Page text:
Nepal, Maldives & Bhutan Could Lose Around 2% G.D.P. Due to Climate Change – A.D.B. Report

Aug 24th, 2014 | By | Category: News, Vulnerability

nepal-the-maldives-and-bhutan-could-lose-around-2-percent-gdp-due-to-climate-change-adb-report_295x220Nepal, the Maldives, and Bhutan could be looking at economic losses of around 2 percent of their annual gross domestic product by 2050 due to climate change, according to Asian Development Bank report.

The recently released A.D.B. report, titled “Assessing the Costs of Climate Change and Adaptation in South Asia,” found that Nepal, the Maldives, and Bhutan could face economic losses due to climate change if mitigation and adaptation steps are not taken.

In Nepal

Without changes to current global behavior, Nepal could see economic losses equivalent to around 2.2 percent of their annual G.D.P. by 2050, which could rise to 9.9 percent by 2100.

However, if mitigation and adaptation steps were to be taken, the damage could be limited to 2.4 percent of their G.D.P. by the end of the century.

According to the report, Nepal’s agricultural sector will be affected by climate change the most which will result in reduce crop yields and causing food insecurity.

Melting snow, ice, and glaciers in Nepal could also cause sudden catastrophic flooding downstream, threatening both human settlements and existing hydropower systems.

“The population is extremely vulnerable, not only to the immediate threats of increasingly frequent glacial lake overflows, landslides, flash floods, and droughts, but also to longer-term climate change, which will ultimately reduce water availability and limit crop productivity,” said BinduLohani, A.D.B. vice-president for Knowledge Management and Sustainable Development.

In the Maldives

The Maldives could face economic losses equivalent to over 2 percent of their annual G.D.P. by 2050, which could significantly rise to 12.6 percent by 2100 if business as usual continues.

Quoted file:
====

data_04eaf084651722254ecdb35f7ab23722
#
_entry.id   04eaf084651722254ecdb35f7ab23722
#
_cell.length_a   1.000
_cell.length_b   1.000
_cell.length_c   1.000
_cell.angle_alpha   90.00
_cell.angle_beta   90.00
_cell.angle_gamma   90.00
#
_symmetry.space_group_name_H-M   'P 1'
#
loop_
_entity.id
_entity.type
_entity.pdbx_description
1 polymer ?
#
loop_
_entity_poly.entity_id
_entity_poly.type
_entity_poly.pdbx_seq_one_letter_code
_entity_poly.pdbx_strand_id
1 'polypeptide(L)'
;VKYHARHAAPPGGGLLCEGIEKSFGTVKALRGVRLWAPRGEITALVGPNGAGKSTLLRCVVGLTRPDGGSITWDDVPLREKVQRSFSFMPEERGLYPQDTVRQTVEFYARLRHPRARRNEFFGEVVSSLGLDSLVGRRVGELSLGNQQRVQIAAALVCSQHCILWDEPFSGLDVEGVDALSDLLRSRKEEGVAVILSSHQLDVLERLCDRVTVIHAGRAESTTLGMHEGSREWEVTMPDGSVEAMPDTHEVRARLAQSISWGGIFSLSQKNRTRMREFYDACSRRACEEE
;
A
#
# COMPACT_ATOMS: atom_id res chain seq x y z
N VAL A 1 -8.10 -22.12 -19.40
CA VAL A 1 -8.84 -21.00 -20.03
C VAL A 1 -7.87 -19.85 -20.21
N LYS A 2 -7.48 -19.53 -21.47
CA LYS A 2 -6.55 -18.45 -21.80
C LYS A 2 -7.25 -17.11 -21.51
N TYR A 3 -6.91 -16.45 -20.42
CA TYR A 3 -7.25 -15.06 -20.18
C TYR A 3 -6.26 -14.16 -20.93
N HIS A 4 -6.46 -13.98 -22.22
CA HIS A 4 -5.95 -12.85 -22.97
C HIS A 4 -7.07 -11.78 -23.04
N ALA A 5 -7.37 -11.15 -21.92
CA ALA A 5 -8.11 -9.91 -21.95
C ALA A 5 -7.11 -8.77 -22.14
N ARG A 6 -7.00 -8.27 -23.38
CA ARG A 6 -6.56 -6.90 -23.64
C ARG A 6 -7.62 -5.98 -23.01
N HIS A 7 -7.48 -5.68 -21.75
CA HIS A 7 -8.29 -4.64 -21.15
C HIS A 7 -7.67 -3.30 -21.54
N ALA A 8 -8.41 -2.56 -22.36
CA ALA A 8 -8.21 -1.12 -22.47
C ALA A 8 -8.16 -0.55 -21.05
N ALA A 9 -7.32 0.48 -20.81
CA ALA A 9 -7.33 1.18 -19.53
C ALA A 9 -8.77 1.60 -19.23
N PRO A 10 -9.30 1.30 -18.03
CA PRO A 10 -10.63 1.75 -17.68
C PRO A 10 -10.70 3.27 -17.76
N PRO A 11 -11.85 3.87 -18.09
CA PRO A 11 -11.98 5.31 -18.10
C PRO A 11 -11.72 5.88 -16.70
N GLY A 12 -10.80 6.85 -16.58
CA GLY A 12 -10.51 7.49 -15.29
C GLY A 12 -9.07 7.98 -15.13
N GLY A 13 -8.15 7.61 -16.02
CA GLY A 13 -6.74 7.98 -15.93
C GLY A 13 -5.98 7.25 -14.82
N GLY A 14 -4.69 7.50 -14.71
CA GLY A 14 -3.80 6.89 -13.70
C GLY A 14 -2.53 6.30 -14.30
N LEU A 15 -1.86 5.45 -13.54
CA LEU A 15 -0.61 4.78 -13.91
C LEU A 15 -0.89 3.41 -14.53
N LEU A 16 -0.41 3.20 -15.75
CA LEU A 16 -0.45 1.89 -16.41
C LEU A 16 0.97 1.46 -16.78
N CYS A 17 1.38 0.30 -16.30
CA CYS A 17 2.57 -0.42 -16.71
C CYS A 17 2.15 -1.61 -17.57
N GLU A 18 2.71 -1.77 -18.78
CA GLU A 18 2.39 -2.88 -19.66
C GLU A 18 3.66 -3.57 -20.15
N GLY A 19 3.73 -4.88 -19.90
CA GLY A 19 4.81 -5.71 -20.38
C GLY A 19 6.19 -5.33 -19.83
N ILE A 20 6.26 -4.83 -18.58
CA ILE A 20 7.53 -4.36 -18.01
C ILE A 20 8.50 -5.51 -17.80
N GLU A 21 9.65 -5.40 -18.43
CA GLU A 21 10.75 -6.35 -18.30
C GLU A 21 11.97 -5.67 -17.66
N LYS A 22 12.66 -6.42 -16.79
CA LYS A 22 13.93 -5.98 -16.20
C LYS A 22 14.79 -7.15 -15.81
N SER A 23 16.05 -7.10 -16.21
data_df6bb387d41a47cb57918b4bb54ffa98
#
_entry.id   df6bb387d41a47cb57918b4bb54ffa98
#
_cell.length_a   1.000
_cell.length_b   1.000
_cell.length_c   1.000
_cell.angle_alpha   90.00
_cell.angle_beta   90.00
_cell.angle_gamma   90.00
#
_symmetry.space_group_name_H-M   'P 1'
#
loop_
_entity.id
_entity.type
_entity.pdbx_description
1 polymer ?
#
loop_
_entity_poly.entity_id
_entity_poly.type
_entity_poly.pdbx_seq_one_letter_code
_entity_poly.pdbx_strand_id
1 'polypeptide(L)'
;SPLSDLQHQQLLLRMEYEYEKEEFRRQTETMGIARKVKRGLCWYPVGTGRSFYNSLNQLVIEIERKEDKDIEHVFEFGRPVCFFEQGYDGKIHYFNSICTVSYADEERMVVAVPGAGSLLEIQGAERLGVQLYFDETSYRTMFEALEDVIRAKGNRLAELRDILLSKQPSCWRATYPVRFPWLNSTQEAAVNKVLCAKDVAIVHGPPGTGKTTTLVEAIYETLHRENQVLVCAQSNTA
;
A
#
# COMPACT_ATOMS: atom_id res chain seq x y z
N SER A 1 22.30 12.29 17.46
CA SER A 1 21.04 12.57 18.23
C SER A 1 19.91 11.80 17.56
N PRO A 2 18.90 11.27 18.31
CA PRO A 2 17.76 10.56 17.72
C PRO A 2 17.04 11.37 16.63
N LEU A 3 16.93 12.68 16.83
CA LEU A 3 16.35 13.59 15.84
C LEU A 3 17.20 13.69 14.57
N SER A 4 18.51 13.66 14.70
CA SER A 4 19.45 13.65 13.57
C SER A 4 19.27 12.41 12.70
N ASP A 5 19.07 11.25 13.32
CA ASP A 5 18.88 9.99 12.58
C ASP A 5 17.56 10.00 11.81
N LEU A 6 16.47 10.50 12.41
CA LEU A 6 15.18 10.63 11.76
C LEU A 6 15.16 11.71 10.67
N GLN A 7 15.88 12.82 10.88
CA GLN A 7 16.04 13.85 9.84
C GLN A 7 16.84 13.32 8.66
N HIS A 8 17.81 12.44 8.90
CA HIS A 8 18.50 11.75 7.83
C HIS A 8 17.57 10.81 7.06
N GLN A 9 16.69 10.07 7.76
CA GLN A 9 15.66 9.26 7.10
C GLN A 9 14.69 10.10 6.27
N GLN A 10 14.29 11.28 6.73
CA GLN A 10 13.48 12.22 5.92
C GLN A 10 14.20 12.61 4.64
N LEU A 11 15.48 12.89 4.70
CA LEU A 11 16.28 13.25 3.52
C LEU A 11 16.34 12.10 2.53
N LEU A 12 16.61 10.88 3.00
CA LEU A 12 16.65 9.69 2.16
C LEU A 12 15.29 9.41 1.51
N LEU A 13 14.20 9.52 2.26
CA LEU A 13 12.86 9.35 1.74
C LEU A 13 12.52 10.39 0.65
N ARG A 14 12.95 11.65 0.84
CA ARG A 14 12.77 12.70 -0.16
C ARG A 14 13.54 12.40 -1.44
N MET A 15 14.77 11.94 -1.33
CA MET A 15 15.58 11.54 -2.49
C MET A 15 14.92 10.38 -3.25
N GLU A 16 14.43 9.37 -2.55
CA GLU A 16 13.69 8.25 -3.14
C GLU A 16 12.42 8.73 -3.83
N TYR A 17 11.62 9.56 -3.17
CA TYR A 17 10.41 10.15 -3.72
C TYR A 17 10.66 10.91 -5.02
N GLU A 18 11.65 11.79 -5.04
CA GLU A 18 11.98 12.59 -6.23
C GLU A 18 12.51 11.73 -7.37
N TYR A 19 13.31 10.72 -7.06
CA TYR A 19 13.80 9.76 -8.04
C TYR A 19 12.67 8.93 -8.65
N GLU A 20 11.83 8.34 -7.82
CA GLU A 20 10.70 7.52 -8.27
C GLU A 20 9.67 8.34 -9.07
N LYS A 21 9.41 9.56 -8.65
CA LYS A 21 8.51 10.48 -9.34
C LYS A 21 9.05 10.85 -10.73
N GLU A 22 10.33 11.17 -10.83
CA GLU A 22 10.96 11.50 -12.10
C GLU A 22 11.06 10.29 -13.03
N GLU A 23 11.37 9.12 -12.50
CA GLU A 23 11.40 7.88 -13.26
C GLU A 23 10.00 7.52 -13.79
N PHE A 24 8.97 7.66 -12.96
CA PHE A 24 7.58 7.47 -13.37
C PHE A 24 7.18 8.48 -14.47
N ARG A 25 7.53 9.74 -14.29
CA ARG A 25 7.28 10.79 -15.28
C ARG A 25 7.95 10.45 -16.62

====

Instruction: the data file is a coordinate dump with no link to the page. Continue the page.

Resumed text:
If mitigation and adaptation steps are taken, losses could be limited to around 3.5 percent of G.D.P. by the end of the century.

Projections show that the Maldives could see a 1-meter rise in sea level due to climate change – this increase in sea level would result in submerging 66 percent of the archipelago’s total land area causing widespread damage and displacing communities.

Some of the effects of climate change stated in the report were warmer seas bleaching coral reefs and affecting tourism; higher risk of dengue; and changing rainfall patterns and dry spells puttingthe Maldives’ main source of water at risk.

“A potential ocean rise of up to 1 meter by 2100 will have devastating consequences for this island archipelago, where the highest natural point is only a little over 2 meters above sea level,” explained Mr. Lohani.

“At the same time, the Maldives stands to gain the most in South Asia if the global community takes the necessary steps to change resource use patterns and limit damage and impacts from climate change,” Mr. Lohani added.

In Bhutan

If business as usual continues, Bhutan could see an average economic loss equivalent to 1.4 percent of their G.D.P. by 2050, growing to 6.6 percent by 2100. If mitigation and adaptation steps are taken, damage could be limited to 1.7 percent by the end of the century.

The report shows that the country’s agricultural sector will be heavily affected; this would be due to reliance on favorable monsoon conditions and increase in temperatures that could reach as high as 4.5 degress Celsius.

Another issue that Bhutan could face are its 24 glacial lakes which could melt resulting in floods and landslides, as well as affecting settlements, farms, and the Bhutan’s hydropower sector.

“The country’s slope-dominated agricultural activities and heavy reliance on glacier-fed lakes for hydropower, tourism, and water could face immense challenges in the coming decades without global efforts to slow climate change,” warned Mr. Lohani.

Nepal, Maldives, and Bhutan are just three of the countries in the South Asian region which are part of the scope of A.D.B.’s report

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